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The fourth instance to look to is Italy signing on to the BRI— the first G7 country to do so. The event demonstrated the depth of Chinese influence in Europe. For the past five years, Beijing has slowly chipped away at Europe’s periphery—beginning with the 16+1 format that it incubated with the Eastern European nations. As in other parts of the world, China’s massive investments under the BRI have weakened pre-existing political alliances, allowing Beijing to upset and unsettle the sub-regional arrangements that have existed since the World War II. Xi has bet that the twenty-first century will be defined by the integration of the Asian and European continents. He is determined to ensure that the political, economic, and security dynamics of this process will be dictated by Beijing to serve its own interests. The symbolism of Italy joining the BRI is hard to miss. An ancient silk road once connected the Roman and Chinese civilizations centuries ago. The re-emergence of this route today, by Beijing’s will and design, is a powerful signal of how political geographies are reorienting.

The final story is that of the Doklam standoff—an event that is, perhaps, the most significant escalation in Sino-Indian military tensions in nearly four decades. There are many complexities to sort through when analysing the standoff. At its core, however, the event was precipitated by a growing divergence between how China and India imagine the future of Asia. Looking ahead, there are multiple possibilities of what this event signifies. Optimistically, the events at Doklam will have compelled both China and India to reconsider whether conflict would serve either of their national interests. Alternatively, and more worryingly, Doklam could signal the beginning of a new phase in the relationship between the world’s two most populous nations, where sharp tensions will punctuate periods of peace. It is unlikely that formal or informal summits, like the one in Wuhan, will mitigate the structural differences between the two powers. Most observers of international affairs believe that the US-China relationship will define the twenty-first century. This is partially true. However, it is also true that India will have emerged as one of the world’s largest economies by 2050. This will be a phenomenal transformation for Asia and the world. Two Asian powers, both home to over a billion individuals, and both with fundamentally different domestic political systems and outlooks, will inhabit the same space. Thus, this relationship is bound to define and even transform the twenty-first century.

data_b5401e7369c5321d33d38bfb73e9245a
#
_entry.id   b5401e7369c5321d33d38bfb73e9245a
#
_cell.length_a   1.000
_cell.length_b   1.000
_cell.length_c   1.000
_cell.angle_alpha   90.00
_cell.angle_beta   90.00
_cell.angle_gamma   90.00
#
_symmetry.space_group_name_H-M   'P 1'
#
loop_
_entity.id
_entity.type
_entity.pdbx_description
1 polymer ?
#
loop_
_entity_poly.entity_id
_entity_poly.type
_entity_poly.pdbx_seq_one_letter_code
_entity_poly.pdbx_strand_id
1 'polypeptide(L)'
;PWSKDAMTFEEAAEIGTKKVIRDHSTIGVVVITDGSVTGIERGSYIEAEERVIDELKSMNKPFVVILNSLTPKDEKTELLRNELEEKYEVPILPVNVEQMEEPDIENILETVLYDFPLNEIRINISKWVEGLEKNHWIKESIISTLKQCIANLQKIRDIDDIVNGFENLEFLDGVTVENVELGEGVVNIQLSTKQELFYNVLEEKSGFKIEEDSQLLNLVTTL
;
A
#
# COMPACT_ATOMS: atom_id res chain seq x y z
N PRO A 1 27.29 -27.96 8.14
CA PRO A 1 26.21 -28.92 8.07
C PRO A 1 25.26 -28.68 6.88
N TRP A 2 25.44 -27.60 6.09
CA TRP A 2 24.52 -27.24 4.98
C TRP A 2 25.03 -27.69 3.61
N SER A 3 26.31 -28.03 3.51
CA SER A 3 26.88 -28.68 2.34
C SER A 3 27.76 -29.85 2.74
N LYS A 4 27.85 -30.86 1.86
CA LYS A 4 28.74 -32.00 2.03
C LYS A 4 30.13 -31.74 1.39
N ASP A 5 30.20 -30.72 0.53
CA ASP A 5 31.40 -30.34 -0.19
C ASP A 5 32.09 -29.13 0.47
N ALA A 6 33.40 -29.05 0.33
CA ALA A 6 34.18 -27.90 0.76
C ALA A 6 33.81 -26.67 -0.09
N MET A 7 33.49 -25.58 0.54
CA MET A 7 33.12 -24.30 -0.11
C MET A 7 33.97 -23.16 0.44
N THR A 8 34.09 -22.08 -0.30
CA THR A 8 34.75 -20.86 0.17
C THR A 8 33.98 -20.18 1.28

At first glance, each of these stories may seem unconnected. Yet the common thread running through them all is the rise of China. Each story adds up to a larger picture: a vision of a world ordered by China’s interests, designs and ambitions.